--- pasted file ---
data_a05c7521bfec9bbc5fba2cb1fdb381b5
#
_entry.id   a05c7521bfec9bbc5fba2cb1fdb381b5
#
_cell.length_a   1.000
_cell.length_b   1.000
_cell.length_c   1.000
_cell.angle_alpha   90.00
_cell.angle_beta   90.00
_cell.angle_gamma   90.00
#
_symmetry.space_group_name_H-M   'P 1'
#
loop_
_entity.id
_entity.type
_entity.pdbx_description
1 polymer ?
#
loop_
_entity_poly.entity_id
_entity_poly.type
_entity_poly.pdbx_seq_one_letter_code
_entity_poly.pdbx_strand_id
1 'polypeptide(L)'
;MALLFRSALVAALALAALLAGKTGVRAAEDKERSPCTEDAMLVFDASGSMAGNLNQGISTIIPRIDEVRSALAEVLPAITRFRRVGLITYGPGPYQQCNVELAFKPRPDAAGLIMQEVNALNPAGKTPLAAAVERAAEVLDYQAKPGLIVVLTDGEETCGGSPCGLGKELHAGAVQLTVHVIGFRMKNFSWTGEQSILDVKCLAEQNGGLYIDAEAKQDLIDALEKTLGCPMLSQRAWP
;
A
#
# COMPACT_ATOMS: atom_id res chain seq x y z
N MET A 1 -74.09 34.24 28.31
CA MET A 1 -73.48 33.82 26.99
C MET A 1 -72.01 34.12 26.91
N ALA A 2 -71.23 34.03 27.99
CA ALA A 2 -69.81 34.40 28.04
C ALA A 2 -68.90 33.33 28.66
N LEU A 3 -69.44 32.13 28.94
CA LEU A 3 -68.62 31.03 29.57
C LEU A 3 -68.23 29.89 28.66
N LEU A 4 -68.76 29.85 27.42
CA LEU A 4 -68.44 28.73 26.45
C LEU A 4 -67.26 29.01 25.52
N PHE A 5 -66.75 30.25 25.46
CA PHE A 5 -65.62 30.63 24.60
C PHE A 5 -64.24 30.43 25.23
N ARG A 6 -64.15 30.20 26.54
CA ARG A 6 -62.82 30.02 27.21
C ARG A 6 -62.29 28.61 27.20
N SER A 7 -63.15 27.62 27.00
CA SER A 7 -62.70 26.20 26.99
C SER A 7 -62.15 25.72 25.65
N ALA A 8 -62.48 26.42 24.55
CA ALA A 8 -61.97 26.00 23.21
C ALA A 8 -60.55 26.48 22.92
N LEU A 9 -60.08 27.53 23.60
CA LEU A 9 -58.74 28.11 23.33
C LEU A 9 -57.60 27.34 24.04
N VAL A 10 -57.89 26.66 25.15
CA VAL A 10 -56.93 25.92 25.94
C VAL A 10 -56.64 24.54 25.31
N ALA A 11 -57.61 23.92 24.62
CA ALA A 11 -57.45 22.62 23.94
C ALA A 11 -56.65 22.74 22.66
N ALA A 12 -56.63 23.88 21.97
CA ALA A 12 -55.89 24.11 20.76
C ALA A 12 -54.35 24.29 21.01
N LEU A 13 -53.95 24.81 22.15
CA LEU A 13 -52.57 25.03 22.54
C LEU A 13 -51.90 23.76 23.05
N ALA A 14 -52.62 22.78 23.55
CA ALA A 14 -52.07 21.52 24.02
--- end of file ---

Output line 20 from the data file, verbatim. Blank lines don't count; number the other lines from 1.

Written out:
loop_